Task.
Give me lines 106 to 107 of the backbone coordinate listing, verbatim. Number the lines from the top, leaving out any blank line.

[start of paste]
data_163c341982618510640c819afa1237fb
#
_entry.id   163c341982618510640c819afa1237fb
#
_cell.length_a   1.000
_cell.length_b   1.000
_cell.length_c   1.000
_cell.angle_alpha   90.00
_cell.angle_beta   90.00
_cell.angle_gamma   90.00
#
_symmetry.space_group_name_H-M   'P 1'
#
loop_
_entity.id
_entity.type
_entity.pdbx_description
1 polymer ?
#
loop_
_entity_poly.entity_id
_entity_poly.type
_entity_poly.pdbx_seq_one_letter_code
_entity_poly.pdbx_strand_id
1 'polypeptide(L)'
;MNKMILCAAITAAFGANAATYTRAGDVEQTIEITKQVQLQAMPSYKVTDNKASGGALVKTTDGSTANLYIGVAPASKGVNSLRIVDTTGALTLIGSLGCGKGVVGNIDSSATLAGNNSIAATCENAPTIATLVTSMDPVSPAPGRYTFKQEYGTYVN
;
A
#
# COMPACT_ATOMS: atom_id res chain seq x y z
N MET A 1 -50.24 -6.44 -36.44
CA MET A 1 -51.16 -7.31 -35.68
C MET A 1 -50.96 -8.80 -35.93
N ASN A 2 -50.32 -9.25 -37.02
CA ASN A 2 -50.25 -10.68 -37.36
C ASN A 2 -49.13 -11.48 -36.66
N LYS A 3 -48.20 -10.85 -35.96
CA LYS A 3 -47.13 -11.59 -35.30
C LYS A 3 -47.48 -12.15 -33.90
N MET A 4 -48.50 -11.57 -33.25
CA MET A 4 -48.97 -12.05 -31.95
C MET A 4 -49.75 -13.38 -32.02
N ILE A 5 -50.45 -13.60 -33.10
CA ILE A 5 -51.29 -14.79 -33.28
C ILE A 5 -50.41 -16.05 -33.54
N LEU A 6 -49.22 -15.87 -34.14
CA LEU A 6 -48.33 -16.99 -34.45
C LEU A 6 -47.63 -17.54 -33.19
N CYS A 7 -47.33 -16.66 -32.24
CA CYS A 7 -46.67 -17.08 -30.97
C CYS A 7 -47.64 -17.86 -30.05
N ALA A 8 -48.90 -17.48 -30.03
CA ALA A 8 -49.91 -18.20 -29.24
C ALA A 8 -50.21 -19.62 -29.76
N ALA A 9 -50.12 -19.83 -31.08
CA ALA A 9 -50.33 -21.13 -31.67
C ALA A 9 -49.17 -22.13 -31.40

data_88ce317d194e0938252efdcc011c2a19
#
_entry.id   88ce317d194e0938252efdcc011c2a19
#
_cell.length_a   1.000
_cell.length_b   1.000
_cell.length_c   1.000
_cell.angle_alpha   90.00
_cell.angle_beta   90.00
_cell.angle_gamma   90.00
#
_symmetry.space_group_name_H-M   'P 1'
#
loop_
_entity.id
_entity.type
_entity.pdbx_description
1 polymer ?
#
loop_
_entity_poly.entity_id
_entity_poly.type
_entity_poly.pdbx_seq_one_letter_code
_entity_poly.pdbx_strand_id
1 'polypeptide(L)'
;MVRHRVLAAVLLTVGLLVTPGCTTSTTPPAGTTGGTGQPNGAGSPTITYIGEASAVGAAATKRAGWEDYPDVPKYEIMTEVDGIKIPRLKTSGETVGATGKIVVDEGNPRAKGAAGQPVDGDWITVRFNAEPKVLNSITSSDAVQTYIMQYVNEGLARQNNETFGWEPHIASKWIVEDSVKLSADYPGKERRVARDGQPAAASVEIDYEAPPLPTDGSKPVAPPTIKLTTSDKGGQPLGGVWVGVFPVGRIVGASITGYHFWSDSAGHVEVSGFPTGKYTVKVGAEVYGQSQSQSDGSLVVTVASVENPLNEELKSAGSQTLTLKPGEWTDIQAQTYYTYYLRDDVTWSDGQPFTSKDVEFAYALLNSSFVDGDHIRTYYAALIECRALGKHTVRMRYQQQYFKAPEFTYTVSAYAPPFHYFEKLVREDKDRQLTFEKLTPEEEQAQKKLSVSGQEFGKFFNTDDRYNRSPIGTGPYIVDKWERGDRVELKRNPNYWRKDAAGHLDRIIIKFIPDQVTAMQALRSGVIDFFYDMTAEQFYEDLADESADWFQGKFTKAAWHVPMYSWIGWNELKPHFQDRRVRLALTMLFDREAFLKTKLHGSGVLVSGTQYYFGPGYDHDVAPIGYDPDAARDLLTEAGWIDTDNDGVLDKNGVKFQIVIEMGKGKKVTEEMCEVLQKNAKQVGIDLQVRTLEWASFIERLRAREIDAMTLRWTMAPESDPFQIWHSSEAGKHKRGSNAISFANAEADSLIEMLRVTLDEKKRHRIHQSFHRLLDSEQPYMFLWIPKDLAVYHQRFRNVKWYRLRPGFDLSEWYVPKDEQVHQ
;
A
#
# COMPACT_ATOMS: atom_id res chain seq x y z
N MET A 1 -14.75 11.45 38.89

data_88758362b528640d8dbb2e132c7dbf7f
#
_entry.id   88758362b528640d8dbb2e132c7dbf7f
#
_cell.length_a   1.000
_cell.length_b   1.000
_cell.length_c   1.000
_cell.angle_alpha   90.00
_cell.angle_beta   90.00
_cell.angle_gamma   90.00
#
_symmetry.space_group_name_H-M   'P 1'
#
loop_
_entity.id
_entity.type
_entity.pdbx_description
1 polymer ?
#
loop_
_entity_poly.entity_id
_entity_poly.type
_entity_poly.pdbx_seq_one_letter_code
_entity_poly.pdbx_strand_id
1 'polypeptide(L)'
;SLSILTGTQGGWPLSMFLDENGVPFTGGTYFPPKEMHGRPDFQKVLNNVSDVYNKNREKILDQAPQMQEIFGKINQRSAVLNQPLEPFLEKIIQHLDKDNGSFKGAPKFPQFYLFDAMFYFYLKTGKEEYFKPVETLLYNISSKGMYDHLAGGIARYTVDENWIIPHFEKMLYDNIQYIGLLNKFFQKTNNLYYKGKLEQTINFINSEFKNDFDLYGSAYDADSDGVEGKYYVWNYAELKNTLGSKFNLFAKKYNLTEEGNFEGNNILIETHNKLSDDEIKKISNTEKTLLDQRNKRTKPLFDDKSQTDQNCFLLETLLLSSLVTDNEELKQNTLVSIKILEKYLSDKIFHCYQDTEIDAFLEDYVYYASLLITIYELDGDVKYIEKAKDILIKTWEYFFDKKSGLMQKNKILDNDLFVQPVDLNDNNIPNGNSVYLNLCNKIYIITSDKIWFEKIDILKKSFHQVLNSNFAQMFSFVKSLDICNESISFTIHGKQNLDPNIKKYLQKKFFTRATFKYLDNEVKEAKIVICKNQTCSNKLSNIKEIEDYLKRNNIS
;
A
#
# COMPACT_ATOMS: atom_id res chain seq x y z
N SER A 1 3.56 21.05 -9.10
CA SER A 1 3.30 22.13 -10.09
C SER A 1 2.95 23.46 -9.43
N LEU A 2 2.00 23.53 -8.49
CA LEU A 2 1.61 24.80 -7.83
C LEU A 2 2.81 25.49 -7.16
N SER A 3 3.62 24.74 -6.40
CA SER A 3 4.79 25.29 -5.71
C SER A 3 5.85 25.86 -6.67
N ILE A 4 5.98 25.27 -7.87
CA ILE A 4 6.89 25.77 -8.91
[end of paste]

1 polymer ?
#